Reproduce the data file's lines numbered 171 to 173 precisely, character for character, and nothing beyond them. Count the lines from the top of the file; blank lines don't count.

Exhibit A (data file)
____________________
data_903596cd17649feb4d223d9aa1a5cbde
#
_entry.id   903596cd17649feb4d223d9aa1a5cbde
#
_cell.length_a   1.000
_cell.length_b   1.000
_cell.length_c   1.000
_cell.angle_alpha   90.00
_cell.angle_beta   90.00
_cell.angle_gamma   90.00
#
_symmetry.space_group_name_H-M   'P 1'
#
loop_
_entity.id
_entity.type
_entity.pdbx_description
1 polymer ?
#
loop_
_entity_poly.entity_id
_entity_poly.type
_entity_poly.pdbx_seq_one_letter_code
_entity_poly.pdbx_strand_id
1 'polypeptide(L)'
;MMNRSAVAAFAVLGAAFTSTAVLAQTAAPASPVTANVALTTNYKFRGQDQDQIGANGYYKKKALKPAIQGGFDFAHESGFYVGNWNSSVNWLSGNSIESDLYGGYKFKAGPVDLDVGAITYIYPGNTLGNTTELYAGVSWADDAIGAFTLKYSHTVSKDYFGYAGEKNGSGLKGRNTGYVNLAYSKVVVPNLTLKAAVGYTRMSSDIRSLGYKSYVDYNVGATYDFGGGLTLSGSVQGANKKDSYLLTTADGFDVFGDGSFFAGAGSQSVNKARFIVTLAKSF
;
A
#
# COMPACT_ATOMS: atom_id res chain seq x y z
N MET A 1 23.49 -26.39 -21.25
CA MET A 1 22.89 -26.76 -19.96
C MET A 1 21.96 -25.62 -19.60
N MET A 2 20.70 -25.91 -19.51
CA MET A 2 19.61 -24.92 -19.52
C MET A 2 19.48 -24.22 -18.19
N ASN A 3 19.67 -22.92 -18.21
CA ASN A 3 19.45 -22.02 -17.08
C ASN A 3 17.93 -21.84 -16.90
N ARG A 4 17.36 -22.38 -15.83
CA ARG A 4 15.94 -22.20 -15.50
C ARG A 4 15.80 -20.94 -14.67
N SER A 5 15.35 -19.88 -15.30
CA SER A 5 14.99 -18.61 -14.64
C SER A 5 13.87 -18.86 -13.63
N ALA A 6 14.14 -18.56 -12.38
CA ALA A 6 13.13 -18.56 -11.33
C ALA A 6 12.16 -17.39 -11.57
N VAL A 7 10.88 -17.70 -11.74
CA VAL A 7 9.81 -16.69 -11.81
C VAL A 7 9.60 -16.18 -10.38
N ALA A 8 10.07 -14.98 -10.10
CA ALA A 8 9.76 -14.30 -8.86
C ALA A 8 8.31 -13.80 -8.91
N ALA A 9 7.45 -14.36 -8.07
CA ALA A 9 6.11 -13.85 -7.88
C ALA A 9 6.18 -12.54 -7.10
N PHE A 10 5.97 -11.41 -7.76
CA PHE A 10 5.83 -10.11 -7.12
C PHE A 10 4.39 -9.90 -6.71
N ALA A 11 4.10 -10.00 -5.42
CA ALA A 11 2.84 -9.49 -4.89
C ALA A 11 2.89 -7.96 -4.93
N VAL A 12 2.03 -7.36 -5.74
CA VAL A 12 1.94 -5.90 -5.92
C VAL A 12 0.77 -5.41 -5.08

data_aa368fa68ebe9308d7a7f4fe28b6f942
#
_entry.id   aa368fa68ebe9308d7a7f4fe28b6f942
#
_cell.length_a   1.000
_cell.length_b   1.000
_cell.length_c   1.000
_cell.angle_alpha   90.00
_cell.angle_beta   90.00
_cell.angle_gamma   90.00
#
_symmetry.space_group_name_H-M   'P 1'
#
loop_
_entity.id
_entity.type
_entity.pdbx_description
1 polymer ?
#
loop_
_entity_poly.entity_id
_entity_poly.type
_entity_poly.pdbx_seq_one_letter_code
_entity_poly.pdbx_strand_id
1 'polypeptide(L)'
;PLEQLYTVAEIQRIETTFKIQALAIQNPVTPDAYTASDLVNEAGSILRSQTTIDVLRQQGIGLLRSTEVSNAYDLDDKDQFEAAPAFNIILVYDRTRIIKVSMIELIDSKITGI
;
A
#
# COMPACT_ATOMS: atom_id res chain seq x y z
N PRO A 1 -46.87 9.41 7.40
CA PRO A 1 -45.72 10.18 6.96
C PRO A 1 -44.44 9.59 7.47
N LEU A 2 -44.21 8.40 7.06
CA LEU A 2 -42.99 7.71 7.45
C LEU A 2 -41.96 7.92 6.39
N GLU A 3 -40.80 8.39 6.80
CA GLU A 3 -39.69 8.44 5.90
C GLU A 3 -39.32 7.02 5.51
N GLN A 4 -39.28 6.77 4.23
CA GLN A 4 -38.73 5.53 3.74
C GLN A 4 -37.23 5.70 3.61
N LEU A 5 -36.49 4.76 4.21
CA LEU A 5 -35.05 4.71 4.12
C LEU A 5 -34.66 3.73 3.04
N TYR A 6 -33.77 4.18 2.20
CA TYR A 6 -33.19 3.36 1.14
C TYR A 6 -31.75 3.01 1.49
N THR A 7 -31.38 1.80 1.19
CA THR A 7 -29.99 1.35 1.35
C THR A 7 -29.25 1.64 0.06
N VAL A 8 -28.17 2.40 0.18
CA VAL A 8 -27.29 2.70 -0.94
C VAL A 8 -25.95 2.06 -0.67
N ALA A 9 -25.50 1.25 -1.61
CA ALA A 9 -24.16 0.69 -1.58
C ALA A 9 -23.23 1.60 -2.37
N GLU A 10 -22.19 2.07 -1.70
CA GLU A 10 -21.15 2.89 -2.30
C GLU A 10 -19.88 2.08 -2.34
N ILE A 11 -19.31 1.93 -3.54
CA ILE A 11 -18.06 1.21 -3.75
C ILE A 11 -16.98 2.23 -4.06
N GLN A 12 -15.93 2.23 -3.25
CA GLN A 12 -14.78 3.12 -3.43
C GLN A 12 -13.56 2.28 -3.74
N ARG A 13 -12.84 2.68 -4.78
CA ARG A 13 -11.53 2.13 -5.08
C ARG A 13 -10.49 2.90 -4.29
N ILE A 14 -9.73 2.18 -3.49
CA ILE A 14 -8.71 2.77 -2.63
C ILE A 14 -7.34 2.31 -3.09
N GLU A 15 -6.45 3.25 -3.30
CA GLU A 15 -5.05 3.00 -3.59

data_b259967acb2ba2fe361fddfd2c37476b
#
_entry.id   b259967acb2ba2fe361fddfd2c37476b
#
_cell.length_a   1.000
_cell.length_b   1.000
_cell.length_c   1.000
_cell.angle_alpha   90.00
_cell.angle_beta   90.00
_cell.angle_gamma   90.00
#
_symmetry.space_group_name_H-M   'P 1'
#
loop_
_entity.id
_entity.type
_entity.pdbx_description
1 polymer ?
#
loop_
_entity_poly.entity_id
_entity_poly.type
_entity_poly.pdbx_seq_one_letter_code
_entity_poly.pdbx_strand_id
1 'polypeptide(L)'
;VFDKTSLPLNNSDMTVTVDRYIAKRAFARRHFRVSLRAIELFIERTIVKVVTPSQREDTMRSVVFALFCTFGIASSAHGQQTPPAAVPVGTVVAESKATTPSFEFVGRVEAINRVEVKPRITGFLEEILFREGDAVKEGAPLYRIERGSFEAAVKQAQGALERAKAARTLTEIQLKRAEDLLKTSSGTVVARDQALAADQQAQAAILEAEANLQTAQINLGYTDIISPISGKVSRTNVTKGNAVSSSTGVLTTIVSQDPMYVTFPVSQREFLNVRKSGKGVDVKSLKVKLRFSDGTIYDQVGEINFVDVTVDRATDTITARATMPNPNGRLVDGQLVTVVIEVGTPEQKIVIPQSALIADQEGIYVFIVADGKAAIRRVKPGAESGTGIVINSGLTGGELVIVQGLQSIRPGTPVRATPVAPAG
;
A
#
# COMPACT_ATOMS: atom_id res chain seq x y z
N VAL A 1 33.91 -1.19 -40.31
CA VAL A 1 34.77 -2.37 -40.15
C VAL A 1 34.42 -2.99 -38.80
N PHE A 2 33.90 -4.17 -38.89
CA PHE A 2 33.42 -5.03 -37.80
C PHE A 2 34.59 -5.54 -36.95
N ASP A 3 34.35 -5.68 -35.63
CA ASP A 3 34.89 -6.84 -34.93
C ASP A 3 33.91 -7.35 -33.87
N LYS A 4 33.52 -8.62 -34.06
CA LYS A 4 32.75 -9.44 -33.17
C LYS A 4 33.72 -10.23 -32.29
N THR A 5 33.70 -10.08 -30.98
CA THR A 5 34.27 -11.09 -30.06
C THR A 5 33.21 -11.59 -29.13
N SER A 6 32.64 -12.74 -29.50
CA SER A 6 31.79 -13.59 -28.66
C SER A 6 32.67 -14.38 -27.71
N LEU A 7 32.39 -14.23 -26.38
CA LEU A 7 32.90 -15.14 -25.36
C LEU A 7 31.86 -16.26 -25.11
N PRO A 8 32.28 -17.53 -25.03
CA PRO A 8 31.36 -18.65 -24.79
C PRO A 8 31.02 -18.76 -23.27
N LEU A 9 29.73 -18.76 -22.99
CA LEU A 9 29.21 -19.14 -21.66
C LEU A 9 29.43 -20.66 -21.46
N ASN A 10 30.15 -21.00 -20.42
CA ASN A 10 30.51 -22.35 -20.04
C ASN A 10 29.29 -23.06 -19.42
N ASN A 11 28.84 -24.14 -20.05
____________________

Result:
N VAL A 1 33.91 -1.19 -40.31
CA VAL A 1 34.77 -2.37 -40.15
C VAL A 1 34.42 -2.99 -38.80